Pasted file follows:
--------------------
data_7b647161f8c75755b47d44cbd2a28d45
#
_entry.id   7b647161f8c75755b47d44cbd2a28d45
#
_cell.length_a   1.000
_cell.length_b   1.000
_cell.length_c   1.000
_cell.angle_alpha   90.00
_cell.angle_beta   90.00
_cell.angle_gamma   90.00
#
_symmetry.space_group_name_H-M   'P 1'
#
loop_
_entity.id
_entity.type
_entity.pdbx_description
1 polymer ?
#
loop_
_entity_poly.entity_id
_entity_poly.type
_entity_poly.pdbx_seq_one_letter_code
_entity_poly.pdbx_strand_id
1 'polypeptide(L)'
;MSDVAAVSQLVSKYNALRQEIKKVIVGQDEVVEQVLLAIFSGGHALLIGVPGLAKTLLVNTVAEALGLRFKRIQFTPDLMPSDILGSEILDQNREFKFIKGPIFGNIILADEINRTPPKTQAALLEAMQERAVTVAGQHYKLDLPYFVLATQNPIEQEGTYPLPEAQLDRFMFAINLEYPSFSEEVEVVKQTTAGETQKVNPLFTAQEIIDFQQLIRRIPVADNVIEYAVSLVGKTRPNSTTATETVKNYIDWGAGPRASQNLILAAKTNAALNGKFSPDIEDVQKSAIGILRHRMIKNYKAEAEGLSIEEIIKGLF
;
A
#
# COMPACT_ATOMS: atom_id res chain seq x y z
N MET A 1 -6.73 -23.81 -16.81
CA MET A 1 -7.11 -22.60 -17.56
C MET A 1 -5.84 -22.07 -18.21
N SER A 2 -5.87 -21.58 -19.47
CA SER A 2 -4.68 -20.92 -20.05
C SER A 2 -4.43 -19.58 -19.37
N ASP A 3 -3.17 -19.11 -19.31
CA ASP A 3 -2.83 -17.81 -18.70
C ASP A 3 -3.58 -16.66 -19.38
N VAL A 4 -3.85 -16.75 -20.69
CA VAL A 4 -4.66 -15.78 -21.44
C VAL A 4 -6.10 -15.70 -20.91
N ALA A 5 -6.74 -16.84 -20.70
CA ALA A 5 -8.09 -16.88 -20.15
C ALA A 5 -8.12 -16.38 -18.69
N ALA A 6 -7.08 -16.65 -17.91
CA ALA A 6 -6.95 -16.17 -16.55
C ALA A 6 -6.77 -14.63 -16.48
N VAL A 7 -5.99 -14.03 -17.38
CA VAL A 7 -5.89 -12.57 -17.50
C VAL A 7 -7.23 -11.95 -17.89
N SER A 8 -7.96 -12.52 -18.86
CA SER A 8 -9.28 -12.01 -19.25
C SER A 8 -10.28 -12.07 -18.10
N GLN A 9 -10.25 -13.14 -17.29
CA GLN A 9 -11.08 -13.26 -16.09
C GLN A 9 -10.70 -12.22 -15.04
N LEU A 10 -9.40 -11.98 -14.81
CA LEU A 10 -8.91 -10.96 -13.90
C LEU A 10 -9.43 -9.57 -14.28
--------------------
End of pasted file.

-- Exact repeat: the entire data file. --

data_7b647161f8c75755b47d44cbd2a28d45
#
_entry.id   7b647161f8c75755b47d44cbd2a28d45
#
_cell.length_a   1.000
_cell.length_b   1.000
_cell.length_c   1.000
_cell.angle_alpha   90.00
_cell.angle_beta   90.00
_cell.angle_gamma   90.00
#
_symmetry.space_group_name_H-M   'P 1'
#
loop_
_entity.id
_entity.type
_entity.pdbx_description
1 polymer ?
#
loop_
_entity_poly.entity_id
_entity_poly.type
_entity_poly.pdbx_seq_one_letter_code
_entity_poly.pdbx_strand_id
1 'polypeptide(L)'
;MSDVAAVSQLVSKYNALRQEIKKVIVGQDEVVEQVLLAIFSGGHALLIGVPGLAKTLLVNTVAEALGLRFKRIQFTPDLMPSDILGSEILDQNREFKFIKGPIFGNIILADEINRTPPKTQAALLEAMQERAVTVAGQHYKLDLPYFVLATQNPIEQEGTYPLPEAQLDRFMFAINLEYPSFSEEVEVVKQTTAGETQKVNPLFTAQEIIDFQQLIRRIPVADNVIEYAVSLVGKTRPNSTTATETVKNYIDWGAGPRASQNLILAAKTNAALNGKFSPDIEDVQKSAIGILRHRMIKNYKAEAEGLSIEEIIKGLF
;
A
#
# COMPACT_ATOMS: atom_id res chain seq x y z
N MET A 1 -6.73 -23.81 -16.81
CA MET A 1 -7.11 -22.60 -17.56
C MET A 1 -5.84 -22.07 -18.21
N SER A 2 -5.87 -21.58 -19.47
CA SER A 2 -4.68 -20.92 -20.05
C SER A 2 -4.43 -19.58 -19.37
N ASP A 3 -3.17 -19.11 -19.31
CA ASP A 3 -2.83 -17.81 -18.70
C ASP A 3 -3.58 -16.66 -19.38
N VAL A 4 -3.85 -16.75 -20.69
CA VAL A 4 -4.66 -15.78 -21.44
C VAL A 4 -6.10 -15.70 -20.91
N ALA A 5 -6.74 -16.84 -20.70
CA ALA A 5 -8.09 -16.88 -20.15
C ALA A 5 -8.12 -16.38 -18.69
N ALA A 6 -7.08 -16.65 -17.91
CA ALA A 6 -6.95 -16.17 -16.55
C ALA A 6 -6.77 -14.63 -16.48
N VAL A 7 -5.99 -14.03 -17.38
CA VAL A 7 -5.89 -12.57 -17.50
C VAL A 7 -7.23 -11.95 -17.89
N SER A 8 -7.96 -12.52 -18.86
CA SER A 8 -9.28 -12.01 -19.25
C SER A 8 -10.28 -12.07 -18.10
N GLN A 9 -10.25 -13.14 -17.29
CA GLN A 9 -11.08 -13.26 -16.09
C GLN A 9 -10.70 -12.22 -15.04
N LEU A 10 -9.40 -11.98 -14.81
CA LEU A 10 -8.91 -10.96 -13.90
C LEU A 10 -9.43 -9.57 -14.28